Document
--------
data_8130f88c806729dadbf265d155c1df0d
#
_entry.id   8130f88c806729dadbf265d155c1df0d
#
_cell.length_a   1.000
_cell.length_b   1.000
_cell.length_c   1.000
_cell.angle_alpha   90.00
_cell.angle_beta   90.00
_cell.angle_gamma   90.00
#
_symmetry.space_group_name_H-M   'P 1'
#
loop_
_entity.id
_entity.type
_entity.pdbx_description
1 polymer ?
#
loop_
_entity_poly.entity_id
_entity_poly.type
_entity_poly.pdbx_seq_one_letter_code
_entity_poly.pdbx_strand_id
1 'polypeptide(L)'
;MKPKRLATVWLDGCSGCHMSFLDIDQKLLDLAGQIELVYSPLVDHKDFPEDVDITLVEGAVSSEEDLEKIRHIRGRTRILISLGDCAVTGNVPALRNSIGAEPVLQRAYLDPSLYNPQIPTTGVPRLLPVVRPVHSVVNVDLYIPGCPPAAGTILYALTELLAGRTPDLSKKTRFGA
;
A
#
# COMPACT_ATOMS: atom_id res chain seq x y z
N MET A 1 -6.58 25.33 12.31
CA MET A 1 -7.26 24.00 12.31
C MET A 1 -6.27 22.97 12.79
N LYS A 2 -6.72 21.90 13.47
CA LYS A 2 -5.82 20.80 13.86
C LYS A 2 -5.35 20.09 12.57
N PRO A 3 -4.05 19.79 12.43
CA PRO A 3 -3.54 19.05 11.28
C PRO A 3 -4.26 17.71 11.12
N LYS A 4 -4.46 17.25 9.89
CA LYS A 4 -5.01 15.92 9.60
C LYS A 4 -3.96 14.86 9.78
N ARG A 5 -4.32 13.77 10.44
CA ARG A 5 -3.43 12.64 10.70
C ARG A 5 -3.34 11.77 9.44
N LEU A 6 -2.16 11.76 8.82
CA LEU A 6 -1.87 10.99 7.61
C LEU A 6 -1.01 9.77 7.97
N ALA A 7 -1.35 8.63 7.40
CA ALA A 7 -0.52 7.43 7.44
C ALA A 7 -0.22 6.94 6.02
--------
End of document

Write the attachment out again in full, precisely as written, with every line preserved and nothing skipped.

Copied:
data_8130f88c806729dadbf265d155c1df0d
#
_entry.id   8130f88c806729dadbf265d155c1df0d
#
_cell.length_a   1.000
_cell.length_b   1.000
_cell.length_c   1.000
_cell.angle_alpha   90.00
_cell.angle_beta   90.00
_cell.angle_gamma   90.00
#
_symmetry.space_group_name_H-M   'P 1'
#
loop_
_entity.id
_entity.type
_entity.pdbx_description
1 polymer ?
#
loop_
_entity_poly.entity_id
_entity_poly.type
_entity_poly.pdbx_seq_one_letter_code
_entity_poly.pdbx_strand_id
1 'polypeptide(L)'
;MKPKRLATVWLDGCSGCHMSFLDIDQKLLDLAGQIELVYSPLVDHKDFPEDVDITLVEGAVSSEEDLEKIRHIRGRTRILISLGDCAVTGNVPALRNSIGAEPVLQRAYLDPSLYNPQIPTTGVPRLLPVVRPVHSVVNVDLYIPGCPPAAGTILYALTELLAGRTPDLSKKTRFGA
;
A
#
# COMPACT_ATOMS: atom_id res chain seq x y z
N MET A 1 -6.58 25.33 12.31
CA MET A 1 -7.26 24.00 12.31
C MET A 1 -6.27 22.97 12.79
N LYS A 2 -6.72 21.90 13.47
CA LYS A 2 -5.82 20.80 13.86
C LYS A 2 -5.35 20.09 12.57
N PRO A 3 -4.05 19.79 12.43
CA PRO A 3 -3.54 19.05 11.28
C PRO A 3 -4.26 17.71 11.12
N LYS A 4 -4.46 17.25 9.89
CA LYS A 4 -5.01 15.92 9.60
C LYS A 4 -3.96 14.86 9.78
N ARG A 5 -4.32 13.77 10.44
CA ARG A 5 -3.43 12.64 10.70
C ARG A 5 -3.34 11.77 9.44
N LEU A 6 -2.16 11.76 8.82
CA LEU A 6 -1.87 10.99 7.61
C LEU A 6 -1.01 9.77 7.97
N ALA A 7 -1.35 8.63 7.40
CA ALA A 7 -0.52 7.43 7.44
C ALA A 7 -0.22 6.94 6.02